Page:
Thursday, April 7, 2016

3 Ideas That Will Practically Double Your Tax Refund

What to Do With a Tax Refund: 3 Ideas That’ll Practically Double Your Money If You’re a Homeowner

If this year is anything like the last, almost 7.2 million Americans will get a tax refund this spring averaging around $3,000. If you’re a homeowner getting this refund, you’re fortunate because you’ve got more creative ways to invest it for a profit. Doesn’t matter if you’re selling, staying put, or stuck in the middle. Here are three homeowner-only options to grow that refund:
1. If You’re Early Into Your Mortgage
It may not be as instantly gratifying as a treehouse vacation in Costa Rica, but spending your tax refund to pay down your mortgage principal could save you enough funds to take a splurge-loaded vacation a bit later.
Let’s assume you have a 30-year-loan at the average loan amount of $292,000, a 4.5% interest rate, and you’re getting that average refund of about $3,000. If you apply that “found” money to your principal each year, CPA Micah Fraim of Roanoke, Va., says you can shave years off your mortgage — in this case, nearly four. That’s about 95 mortgage payments you won’t need to make! Even better is the more than $70,000 that you’ll save in interest payments over the life of the loan.
If you don’t want to make an annual commitment, think about this: Make that payment just once and you’ll cut seven months off your payments and save more than $8,000 in interest. And when you decide to sell, you’ll have more equity.
2. If You’re Planning to Sell
Invest it in staging, and you may be surprised by how quickly your home gets plucked from the market.
“Staging lets prospective buyers see the space as their own, instead of as belonging to the people who currently live there,” said Ashley Lewkowicz, owner of Ashley Kay Design in Bucks County, Pa.
“A home that’s not staged can sit on the market for six months or more,” she added. “A home I recently staged sold in less than two.”
Not only is a faster sale better for your bank account in terms of saved mortgage payments and utility bills, but a drawn-out listing can cause a home’s price to wilt. That makes those throw pillows, decorative bath salts, and rented furniture way worth the investment.
For a large, suburban home in a major metro area, staging can cost about $2,000 upfront, and then about $500 per month for furniture and accessory rentals, according to Lewkowicz. But a faster sale at a higher price can definitely more than double your money over the course of the sales process.
And most staging can be accomplished with simple little touches.
3. If You’re a Home Improvement DIYer
Who knew your home could be your own personal ATM? For many DIYers, putting that $3,000 tax return into small home improvements can result in getting far more than their investment out of the house later.
  • A new steel front door costs about $250, but can add about $1,500 when you sell.
  • New wood flooring costs about $1,770, but is worth $5,000 when you sell.
  • Even new insulation, which costs about $700, can recoup about $2,000 at sale.
If you’re willing to scope materials yourself and put in a little elbow grease, your tax return can fund a renovation for you to enjoy now and reap the financial benefits later.

Read more:
Follow us: @HouseLogic on Twitter | HouseLogic on Facebook

Monday, March 21, 2016

Native Plants Protect Shoreline and Wildlife

Native plants protect shoreline and wildlife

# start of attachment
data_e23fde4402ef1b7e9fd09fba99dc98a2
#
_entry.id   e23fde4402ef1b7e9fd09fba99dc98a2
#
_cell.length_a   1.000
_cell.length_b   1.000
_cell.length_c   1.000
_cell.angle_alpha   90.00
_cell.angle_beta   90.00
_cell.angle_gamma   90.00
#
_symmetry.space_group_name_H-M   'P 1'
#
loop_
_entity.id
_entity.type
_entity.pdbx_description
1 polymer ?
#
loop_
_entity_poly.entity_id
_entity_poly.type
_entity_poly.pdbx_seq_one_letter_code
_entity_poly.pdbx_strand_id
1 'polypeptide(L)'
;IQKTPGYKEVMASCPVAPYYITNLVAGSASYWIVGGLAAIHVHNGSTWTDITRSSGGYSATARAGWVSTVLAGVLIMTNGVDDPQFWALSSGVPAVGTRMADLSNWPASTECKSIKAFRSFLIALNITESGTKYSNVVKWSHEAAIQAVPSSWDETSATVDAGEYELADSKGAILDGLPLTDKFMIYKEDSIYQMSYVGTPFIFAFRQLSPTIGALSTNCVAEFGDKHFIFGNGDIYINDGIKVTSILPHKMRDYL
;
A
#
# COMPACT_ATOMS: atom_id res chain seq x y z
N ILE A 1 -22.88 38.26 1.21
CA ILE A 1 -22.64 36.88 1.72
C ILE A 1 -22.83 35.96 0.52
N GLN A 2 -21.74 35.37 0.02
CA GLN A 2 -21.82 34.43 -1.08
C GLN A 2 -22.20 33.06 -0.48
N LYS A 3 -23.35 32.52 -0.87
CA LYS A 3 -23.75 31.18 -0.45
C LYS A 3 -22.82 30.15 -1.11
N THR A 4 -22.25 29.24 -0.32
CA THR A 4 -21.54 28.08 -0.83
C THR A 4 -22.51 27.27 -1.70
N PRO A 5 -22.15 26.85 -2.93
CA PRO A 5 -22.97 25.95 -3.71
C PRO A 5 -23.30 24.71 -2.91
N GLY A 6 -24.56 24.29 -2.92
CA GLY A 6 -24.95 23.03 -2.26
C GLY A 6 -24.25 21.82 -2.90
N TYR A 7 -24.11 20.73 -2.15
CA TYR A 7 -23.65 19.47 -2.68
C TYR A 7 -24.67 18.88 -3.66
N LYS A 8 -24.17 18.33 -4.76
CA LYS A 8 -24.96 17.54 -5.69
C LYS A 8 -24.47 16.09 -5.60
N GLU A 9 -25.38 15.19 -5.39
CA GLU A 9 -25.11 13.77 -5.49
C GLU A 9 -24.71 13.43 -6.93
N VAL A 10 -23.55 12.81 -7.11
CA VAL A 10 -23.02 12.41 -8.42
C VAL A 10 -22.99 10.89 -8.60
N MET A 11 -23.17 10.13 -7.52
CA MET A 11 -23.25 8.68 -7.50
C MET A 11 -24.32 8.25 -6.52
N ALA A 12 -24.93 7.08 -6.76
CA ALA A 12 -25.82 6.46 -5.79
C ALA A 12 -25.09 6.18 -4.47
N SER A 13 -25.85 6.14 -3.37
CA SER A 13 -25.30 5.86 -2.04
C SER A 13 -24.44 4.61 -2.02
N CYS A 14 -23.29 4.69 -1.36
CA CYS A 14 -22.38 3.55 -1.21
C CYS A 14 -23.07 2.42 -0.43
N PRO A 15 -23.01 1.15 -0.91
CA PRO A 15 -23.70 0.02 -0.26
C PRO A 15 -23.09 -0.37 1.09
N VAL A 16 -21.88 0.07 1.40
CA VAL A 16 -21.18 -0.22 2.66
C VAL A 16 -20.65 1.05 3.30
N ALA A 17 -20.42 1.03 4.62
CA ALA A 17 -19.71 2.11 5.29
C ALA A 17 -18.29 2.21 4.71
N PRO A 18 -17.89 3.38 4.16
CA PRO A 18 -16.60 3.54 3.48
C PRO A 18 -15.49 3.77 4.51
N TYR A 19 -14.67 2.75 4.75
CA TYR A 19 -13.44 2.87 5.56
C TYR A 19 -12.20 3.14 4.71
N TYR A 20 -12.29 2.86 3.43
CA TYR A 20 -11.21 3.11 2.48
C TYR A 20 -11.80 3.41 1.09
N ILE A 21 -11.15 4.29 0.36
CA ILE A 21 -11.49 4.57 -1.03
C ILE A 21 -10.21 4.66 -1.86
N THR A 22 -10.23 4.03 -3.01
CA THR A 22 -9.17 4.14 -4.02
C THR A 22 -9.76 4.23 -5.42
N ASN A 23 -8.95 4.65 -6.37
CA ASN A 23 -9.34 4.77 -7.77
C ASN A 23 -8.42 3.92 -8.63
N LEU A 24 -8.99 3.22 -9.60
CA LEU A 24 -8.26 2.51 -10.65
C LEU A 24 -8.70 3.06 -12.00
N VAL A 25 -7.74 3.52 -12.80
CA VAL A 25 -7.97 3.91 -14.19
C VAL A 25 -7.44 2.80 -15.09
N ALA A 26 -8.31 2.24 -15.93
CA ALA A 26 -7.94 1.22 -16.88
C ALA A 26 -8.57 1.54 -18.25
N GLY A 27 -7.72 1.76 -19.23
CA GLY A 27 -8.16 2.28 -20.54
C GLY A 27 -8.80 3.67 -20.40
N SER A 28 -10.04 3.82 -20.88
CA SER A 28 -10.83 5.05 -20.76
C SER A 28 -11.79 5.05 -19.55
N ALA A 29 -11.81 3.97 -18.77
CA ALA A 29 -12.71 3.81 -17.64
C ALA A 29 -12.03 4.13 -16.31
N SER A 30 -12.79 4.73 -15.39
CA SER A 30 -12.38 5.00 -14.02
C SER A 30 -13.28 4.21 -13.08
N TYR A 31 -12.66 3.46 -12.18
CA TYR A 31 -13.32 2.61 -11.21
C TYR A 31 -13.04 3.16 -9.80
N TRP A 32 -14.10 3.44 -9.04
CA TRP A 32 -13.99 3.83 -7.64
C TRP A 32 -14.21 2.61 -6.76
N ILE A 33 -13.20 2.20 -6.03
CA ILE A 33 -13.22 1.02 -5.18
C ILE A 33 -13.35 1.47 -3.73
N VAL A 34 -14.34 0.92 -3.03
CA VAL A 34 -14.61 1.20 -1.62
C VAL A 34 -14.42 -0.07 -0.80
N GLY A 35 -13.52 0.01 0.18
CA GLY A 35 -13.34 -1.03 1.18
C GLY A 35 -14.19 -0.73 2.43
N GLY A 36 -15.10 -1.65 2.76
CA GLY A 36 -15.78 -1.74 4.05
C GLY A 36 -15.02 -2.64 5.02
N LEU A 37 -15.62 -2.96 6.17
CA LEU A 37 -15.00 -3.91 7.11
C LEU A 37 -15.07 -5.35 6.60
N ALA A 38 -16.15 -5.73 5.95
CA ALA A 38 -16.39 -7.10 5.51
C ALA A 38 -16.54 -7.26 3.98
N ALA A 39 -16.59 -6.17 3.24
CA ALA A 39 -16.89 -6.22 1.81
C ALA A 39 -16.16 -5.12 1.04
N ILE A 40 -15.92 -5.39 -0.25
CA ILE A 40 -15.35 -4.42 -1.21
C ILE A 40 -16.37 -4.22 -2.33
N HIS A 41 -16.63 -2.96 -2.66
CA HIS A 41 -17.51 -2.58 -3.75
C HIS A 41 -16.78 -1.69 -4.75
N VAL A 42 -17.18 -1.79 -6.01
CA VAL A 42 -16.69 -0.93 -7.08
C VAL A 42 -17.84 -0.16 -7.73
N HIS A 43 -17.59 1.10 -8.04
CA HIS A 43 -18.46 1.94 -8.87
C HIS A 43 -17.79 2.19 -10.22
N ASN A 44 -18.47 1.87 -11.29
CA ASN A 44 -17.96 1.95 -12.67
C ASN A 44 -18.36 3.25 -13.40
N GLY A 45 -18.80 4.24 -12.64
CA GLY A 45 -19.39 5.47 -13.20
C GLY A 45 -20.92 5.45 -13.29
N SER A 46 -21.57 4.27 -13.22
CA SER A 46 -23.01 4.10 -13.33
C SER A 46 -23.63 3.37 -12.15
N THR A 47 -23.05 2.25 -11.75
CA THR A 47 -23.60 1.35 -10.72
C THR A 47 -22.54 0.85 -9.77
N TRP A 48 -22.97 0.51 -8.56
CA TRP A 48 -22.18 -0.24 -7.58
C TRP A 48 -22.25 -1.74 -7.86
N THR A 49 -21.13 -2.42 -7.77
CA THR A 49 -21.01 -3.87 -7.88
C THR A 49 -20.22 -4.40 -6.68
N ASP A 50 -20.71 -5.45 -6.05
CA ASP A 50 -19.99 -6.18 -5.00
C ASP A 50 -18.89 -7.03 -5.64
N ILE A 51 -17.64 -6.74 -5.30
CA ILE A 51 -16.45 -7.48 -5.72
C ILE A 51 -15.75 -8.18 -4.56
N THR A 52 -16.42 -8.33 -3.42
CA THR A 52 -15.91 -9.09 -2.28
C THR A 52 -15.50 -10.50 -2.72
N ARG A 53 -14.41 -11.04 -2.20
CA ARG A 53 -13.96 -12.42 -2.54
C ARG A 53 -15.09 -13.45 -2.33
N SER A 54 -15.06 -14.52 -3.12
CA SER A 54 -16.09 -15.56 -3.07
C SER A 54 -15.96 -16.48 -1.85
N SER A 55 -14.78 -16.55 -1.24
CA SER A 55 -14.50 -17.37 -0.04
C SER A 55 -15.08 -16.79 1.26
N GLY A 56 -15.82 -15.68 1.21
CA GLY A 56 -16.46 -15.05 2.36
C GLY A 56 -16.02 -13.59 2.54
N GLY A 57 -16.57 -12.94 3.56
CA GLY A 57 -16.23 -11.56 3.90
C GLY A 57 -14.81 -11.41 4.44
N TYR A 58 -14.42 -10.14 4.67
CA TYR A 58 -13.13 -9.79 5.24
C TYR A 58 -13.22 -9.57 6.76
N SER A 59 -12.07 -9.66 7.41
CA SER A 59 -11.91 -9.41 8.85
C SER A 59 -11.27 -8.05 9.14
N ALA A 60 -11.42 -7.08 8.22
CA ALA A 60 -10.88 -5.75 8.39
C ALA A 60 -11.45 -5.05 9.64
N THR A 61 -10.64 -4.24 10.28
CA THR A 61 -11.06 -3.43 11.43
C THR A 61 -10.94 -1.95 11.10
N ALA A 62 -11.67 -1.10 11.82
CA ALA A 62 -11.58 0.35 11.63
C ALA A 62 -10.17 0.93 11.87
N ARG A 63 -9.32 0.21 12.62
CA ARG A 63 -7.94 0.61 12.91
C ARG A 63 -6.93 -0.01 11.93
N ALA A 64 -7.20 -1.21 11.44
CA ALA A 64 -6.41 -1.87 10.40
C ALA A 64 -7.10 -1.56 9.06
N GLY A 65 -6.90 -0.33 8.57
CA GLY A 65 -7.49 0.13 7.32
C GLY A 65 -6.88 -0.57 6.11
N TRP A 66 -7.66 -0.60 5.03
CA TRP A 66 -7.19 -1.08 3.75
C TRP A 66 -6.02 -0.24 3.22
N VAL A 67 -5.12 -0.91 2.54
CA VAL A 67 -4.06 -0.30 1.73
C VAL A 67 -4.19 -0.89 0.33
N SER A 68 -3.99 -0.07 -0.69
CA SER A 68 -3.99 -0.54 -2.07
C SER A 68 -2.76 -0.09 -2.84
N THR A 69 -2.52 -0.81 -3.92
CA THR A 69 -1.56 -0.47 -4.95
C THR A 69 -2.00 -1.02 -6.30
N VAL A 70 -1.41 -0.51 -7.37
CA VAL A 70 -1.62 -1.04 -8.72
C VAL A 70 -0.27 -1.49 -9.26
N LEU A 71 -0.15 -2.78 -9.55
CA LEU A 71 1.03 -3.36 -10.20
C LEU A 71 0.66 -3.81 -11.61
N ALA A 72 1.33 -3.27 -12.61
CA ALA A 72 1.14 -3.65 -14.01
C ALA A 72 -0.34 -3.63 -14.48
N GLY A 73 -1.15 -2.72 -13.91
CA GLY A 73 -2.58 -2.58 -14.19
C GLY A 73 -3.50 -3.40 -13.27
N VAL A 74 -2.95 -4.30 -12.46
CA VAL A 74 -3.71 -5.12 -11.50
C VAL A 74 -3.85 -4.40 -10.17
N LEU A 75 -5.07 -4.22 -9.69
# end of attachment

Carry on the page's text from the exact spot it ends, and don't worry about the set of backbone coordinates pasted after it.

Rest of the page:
THREE YEARS AGO the lawn at the river’s edge in Mimi Boseman’s Virginia Beach yard was an ugly scene – brown grass and muddy areas all covered in goose poop.
Today, the landscape has totally changed. Salt-tolerant, native marsh grasses that don’t mind the rising tide wave in the breeze. Native shrubs and flowers and wildlife brighten the area. You see all things wild and wonderful, except Canada geese.
Geese don’t like grasses and plants that block their line of vision to the water, so they stay away from this natural habitat. Boseman said she rarely sees geese in her yard, though dozens hang out in the neighbors’ yards nearby.
Boseman has had bluebirds nesting in a house she erected in her new buffer garden. She sees dragonflies and other pollinators buzzing about among the blooms of flowers like buttonbush and seaside goldenrod.
Leading to the boat dock is a meandering path through the grasses that rustle when you walk by. The shrubs and flowers are going to seed and turning toasty brown for the winter. The area is becoming what nature intended waterfront property to be. The plants prevent sediment and pollution from Boseman’s yard and the streets beyond from running into the Lynnhaven River. In reverse, the plants absorb flooding from the river when the water is high. And, of course, the plants prevent geese from taking up residence.
The area requires little maintenance, Boseman said, other than cutting back the saltbush that already has arrived of its own accord and seems to want to take over.
Boseman worked with Eric Gunderson who owns Southern Branch Nursery in Chesapeake. Gunderson is a landscaper and raises hard-to-come-by natives for use in his jobs and for sale to the public. A purist when it comes to using natives in his landscape plans, Gunderson has convinced Boseman of their value.
Not only are the native grasses, shrubs and flowers protecting the shoreline, they also are providing food and cover for wildlife. Pollinators are attracted to native plants and butterflies and other insects must have them as host plants for their young.
For example, Boseman used to like Knock Out roses and wondered why Gunderson suggested native marsh roses for her buffer.
“Eric said, ‘Don’t you want something that will feed the birds?’ ”
Birds dine on the marsh rose’s red rose hips, which now brighten the buffer garden. Caterpillars and other insects that are vital to a garden’s success won’t eat leaves of non-natives, like the Knock Out rose.
Boseman became such a believer in Gunderson’s approach that she went on to have him redo more of her backyard, a gentle slope that leads to the water from her expansive back deck in Birdneck Point.